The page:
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Nariman house being spruced up for 26/11 attack anniversary

November 10, 2009 14:16 IST

Construction activities at Nariman House, one of the sites which bore the scars of 26/11 Mumbai attack, are in full swing ahead of the memorial service to be held there on the first anniversary of the strike.

"The restoration work started last Saturday after we were awarded the contract on Tuesday. We have been asked to complete the work before November 26 as they are going to hold some candle light vigil," the construction in-charge told PTI on condition of anonymity. The five-storey building, also known as Chabad House in Colaba in south Mumbai, stands as a mute testimony to the two-day terror siege with walls of its rooms and passageways pockmarked by hundreds of bullets and splinters from grenades.

"The temporary construction would be completed before November 26 after which complete restoration work would be taken up," he said as workers went about the job at a furious pace removing shards and slabs of plaster to ready the place. However, on the bustling street below, life goes on as usual with fitness buffs pumping iron in a gymnasium and children immersed in a lively gully cricket match, forgetful of the tragedy that will perhaps remain etched on Mumbai's psyche forever.

Nariman House, a Jewish outreach center run by Chabad-Lubavitch Movement having an educational center and a synagogue, offered drug prevention services and stay to the people of their faith. It was run by Rabbi Gavriel Holtzberg and his wife Rivika, who had come to Mumbai in 2003 to serve the local Jewish community. On November 26 2008, two Pakistani terrorists had seized the building around 9:45 pm and almost 45 hours later, when the deafening rat-a-tat of gunfire and grenade blasts died down, six of its Jewish occupants, including Rabbi Gavriel and five-month pregnant Rivka, were no more.

The two terrorists--Babar Imran and Nasir alias Abu Umer--also died in an encounter with National Security Guard personnel. However, Moshe, the two-year-old son of the Holtzbergs, was saved by his Indian nanny Sandra Samuel and the family's handyman-cum-cook Qazi Zakir Hussain alias Jackie, a Muslim. Moshe now lives in Israel with his grandparents and Sandra moved with him to take care of the orphaned child. The Israeli government honoured her with the title of 'Righteous Gentile', the highest award presented to non-Jews, and allowed her an extended stay in the country.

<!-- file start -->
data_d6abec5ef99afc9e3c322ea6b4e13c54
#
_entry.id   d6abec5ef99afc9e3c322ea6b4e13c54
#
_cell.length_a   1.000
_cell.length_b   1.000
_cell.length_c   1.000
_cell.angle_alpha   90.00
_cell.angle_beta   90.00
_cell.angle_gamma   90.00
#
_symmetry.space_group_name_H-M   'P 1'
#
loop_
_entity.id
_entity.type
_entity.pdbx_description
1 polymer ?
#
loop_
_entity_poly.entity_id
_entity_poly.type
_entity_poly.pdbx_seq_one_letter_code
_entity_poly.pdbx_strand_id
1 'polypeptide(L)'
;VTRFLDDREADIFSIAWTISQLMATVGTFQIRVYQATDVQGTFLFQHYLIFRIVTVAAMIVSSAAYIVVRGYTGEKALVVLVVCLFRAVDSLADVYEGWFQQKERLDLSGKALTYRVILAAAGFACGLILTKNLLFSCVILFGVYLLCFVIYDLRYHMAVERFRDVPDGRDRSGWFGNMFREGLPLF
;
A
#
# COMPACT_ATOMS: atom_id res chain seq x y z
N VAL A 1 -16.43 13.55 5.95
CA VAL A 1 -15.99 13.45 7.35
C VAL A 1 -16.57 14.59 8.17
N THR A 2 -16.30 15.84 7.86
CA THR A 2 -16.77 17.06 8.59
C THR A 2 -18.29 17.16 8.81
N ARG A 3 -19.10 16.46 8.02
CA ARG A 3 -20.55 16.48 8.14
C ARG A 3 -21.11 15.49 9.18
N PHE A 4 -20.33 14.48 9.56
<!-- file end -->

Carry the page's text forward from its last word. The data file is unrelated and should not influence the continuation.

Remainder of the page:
Among those dead was 50-year-old Norma Shvartzblat Rabinovich, who was at Nariman house waiting for her immigration papers to be ready to enable her to board a flight on December 1, to Tel Aviv to be with her family for her son's 18th birthday.
Norma, who was made to speak to the terrorists' Pakistani handlers amidst the raging battle with NSG personnel, was shot dead on their instruction. Her recorded conversation with the Pakistani handlers was played in the special court trying the 26/11 terror strike case. Though 14 people in the building were rescued by NSG, who stormed the structure after landing on its roof from a helicopter, three other Jews--Yocheved Orpaz, Rabbi Aryeh Leibish Teitelbaum and Rabbi Bentzion Kruman-- and Havildar Gajendra Singh Bisht, a 36-year-old NSG commando involved in the operation, were killed.

Bisht was posthumously awarded the Ashok Chakra.The official website of the Nariman House says, "We invite compassionate men and women from around the world to join hands in building the new Chabad House of Mumbai, reviving the light of kindness and acceptance and restoring the Holtzbergs' life mission--bigger and brighter than ever." A wall opposite Nariman House with bullet marks reads, "We condemn the 26/11 terror attack."

Image: Nariman House

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